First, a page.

Creedy, Thomas J.; Norman, Hannah; Tang, Cuong Q.; Qing Chin, Kai; Andujar, Carmelo; Arribas, Paula; O'Connor, Rory S.; Carvell, Claire; Notton, David G.; Vogler, Alfred P.
Niosomes encapsulated in biohydrogels for tunable delivery of phytoalexin resveratrol
A series of biohydrogels based on mixtures of kappa-carrageenan (κ-carrageenan, κ-C) and gelatin were evaluated as potential soft delivery vehicles for the encapsulation and subsequent release of non-ionic surfactant vesicles (niosomes) loaded with resveratrol (RSV). The niosomes were prepared using a mixture of amphiphilic lipids Tween 80 and Span 80 in water. The results showed that RSV-niosomes did not significantly affect the hydrogelation properties of the biopolymer mixture. Moreover, in vitro drug release experiments from biohydrogels containing RSV-niosomes were successfully carried out under simulated gastrointestinal conditions. The RSV-niosomal liberation profiles from hydrogels were fitted using first order kinetics, Higuchi, Korsmeyer-Peppas and Weibull drug release models, showing the prevalence of diffusion mechanisms in each case. In addition, the RSV release was easily tuned by adjusting the total concentration of κ-C : gelatin. Interestingly, the niosomal-hydrogel system was also found to prevent the trans-to-cis photoisomerization of RSV.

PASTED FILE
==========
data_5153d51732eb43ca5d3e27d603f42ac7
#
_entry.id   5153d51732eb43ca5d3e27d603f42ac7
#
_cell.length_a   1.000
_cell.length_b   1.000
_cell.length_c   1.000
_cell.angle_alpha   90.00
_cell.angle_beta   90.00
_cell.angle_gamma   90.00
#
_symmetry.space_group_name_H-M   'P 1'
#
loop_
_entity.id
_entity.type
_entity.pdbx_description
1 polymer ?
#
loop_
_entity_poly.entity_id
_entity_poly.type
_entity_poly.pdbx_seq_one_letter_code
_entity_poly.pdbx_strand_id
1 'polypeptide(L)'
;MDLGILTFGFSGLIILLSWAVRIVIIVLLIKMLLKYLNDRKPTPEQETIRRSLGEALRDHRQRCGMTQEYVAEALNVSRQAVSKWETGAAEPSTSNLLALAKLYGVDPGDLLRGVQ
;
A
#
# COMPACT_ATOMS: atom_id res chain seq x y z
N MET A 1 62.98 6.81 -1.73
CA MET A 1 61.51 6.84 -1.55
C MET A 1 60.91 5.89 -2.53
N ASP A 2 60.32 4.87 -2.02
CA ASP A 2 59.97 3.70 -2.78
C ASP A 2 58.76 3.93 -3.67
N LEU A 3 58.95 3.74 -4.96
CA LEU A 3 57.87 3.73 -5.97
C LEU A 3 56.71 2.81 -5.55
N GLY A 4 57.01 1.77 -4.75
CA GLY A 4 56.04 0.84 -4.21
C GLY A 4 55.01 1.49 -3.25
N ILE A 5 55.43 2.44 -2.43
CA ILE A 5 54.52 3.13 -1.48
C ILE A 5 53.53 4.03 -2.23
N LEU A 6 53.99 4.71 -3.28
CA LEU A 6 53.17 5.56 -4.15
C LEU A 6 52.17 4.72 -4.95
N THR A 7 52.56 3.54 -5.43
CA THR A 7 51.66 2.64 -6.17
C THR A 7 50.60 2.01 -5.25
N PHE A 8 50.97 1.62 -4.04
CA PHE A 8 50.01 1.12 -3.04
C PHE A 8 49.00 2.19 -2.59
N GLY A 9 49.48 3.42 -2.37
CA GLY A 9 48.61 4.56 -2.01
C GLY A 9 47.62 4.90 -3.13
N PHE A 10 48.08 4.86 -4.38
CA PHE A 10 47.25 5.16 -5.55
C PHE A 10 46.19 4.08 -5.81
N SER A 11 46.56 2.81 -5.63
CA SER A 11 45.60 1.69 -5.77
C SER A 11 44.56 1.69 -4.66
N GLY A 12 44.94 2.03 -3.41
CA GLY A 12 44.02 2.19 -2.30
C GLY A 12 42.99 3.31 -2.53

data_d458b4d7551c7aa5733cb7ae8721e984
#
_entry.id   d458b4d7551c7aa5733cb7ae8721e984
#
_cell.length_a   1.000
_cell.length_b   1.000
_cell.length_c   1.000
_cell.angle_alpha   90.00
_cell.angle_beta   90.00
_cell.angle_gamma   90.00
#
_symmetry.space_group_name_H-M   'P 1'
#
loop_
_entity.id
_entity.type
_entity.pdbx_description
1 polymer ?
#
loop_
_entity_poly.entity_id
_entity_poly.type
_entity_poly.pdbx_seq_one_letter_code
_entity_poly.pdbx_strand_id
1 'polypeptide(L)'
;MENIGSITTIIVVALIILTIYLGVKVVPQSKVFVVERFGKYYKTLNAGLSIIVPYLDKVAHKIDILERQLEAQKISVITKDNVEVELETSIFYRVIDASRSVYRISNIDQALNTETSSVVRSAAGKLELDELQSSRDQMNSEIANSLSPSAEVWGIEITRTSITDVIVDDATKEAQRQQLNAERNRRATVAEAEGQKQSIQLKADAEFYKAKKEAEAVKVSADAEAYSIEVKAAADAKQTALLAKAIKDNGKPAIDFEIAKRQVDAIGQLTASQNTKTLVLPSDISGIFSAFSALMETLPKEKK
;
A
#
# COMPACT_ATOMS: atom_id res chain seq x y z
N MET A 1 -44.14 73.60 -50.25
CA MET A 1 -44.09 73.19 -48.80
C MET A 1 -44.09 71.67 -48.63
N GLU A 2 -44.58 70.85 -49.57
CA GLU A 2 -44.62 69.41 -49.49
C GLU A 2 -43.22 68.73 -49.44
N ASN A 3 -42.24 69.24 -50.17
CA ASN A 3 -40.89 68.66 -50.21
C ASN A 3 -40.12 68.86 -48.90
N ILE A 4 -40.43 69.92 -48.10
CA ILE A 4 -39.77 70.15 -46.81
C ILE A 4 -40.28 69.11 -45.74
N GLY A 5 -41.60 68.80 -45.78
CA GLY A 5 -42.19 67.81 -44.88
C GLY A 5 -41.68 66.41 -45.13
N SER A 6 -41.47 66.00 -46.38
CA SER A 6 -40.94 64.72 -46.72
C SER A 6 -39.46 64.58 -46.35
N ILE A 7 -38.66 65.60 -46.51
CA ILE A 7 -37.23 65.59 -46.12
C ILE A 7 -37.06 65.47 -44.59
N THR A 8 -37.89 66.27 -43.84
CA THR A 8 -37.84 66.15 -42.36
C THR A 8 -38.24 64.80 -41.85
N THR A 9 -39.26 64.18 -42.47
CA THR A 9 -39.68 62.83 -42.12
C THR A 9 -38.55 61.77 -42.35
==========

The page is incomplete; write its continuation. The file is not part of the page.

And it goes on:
Machado, Noelia D.; Fernández, Mariana A.; Häring, Marleen; Saldías, César; Díaz Díaz, David
First report of postmortem pH evolution and rigor mortis in guinea pigs